Last year around this time, basketball news was heating up. LeBron James made his famous "Decision" and took his talents to South Beach. We saw Carlos Boozer join the Bulls and Amar'e Stoudemire breathe new life into a dead New York Knicks franchise.
This year, we get a lockout! No real trade rumors, no free agent signings and, quite possibly, no NBA season. NBA players are doing a variety of things to keep themselves occupied with the lockout possibly threatening the season.
Some players are planning to play basketball in Turkey. Some players might be showing off their talent with a fast food fryer. However, one player is trying something a little different.
While combing through NBA news looking for something to keep my basketball jones in check, I ran across some unusual news. I looked at my Yahoo! search results and saw this: Paul Pierce has entered the World Series of Poker Main Event.
For those of you unfamiliar with poker, the World Series of Poker is the largest poker event of the year. The Main Event is, of course, the biggest poker tournament of the year. Anyone can enter, as long as you bring 10 grand or win entry through a satellite tournament.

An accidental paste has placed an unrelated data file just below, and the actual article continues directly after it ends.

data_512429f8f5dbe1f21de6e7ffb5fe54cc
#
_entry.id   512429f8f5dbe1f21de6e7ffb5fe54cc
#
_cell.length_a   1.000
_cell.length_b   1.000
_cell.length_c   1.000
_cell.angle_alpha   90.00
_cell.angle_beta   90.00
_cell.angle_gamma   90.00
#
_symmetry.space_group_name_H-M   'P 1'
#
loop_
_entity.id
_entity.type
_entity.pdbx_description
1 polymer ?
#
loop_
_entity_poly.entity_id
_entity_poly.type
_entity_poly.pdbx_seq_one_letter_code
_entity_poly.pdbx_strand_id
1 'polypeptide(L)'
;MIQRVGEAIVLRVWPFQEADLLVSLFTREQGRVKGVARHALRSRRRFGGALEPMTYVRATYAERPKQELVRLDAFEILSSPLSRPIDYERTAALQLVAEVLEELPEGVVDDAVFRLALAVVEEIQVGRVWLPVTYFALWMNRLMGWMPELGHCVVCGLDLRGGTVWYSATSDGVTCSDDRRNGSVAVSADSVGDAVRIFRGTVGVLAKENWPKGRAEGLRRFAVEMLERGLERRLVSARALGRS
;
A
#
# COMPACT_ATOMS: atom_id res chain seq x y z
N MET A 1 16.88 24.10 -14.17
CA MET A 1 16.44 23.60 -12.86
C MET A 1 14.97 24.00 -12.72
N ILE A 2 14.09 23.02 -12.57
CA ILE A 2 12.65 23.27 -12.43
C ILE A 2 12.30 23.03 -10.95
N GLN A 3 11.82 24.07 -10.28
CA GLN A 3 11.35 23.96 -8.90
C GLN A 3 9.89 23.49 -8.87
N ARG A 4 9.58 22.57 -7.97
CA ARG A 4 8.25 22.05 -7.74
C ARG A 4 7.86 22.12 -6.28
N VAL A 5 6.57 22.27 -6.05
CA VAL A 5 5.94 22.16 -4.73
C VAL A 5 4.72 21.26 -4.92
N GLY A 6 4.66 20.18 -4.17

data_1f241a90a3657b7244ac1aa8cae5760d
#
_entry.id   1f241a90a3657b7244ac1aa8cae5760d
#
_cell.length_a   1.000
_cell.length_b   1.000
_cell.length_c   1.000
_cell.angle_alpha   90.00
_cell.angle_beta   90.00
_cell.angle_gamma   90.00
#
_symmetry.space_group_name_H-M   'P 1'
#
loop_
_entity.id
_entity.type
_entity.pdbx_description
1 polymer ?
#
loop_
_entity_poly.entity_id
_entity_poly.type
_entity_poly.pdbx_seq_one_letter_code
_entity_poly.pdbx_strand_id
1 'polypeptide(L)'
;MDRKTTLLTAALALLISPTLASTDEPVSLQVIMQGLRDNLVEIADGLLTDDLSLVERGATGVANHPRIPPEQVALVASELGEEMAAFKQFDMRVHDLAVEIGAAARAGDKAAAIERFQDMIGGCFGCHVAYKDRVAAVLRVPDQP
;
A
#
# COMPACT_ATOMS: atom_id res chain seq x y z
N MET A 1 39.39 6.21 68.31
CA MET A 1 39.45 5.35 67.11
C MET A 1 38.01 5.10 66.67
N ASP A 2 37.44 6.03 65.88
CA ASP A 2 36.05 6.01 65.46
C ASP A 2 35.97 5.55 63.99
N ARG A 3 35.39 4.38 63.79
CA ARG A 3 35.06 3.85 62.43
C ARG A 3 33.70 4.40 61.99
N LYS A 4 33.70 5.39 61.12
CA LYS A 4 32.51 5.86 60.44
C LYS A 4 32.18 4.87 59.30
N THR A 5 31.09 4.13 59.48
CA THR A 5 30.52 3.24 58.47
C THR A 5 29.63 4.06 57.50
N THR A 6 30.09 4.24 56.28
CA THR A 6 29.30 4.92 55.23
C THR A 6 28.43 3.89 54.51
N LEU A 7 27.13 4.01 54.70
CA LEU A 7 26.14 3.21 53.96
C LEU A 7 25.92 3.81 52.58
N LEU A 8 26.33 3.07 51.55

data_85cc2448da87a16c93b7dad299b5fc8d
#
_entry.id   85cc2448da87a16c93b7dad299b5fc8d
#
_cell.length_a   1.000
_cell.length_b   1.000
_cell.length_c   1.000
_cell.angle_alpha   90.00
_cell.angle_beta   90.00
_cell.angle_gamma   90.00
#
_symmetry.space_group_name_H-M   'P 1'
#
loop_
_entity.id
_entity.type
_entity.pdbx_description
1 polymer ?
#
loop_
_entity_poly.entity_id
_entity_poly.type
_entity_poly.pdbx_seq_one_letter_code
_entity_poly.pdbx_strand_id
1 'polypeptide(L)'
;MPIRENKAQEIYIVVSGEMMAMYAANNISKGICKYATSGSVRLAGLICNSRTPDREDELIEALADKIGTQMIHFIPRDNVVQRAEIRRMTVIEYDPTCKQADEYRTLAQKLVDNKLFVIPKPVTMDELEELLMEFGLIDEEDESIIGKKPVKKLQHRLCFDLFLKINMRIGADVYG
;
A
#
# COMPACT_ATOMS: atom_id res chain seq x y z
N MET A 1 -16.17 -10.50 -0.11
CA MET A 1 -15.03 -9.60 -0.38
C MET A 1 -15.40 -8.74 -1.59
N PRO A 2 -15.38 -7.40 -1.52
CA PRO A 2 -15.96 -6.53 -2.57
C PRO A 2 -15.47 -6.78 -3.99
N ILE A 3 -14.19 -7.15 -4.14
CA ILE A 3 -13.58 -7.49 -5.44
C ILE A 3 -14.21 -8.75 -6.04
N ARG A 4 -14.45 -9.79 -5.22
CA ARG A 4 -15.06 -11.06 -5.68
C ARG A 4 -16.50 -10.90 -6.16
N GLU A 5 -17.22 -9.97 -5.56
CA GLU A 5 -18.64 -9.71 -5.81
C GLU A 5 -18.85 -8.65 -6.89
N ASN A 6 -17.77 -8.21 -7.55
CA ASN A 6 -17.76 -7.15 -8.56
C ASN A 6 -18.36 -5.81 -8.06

Last year, the winner of the tournament won almost nine million dollars.
The news that Paul Pierce has joined the Main Event was a pretty big shocker. I have followed the WSOP since 2002, and have never heard of any NBA player entering it.
Most of us can't beat Paul Pierce in basketball, but can we best him at poker? Probably not.
It turns out Paul Pierce is actually quite good. After the first day of the event, he's sitting at 62,000 chips (more than twice the starting amount). He has shown that he is not only a basketball player, but a good poker player as well.
There have been a number of big names in the WSOP during its storied history, from actor Tobey Maguire to New Mexico governor Gary Johnson. However, can you imagine sitting and playing cards with a future NBA Hall of Fame first ballot entry like Paul Pierce?
This is almost worth the $10,000 entry in itself. It would be "fun," to say the least.
Poker players have always been somewhat intimidating. Anyone who wears sunglasses and a hat in a well-lit room is trouble. We all know this.
Can you imagine the image of a 6'7" Finals MVP saying "all in" as you look down at pocket aces? I don't know about you, but I might be scared enough to fold the best starting hand in poker.
With some Celtic luck, Paul Pierce might just be able to win a championship of a different kind.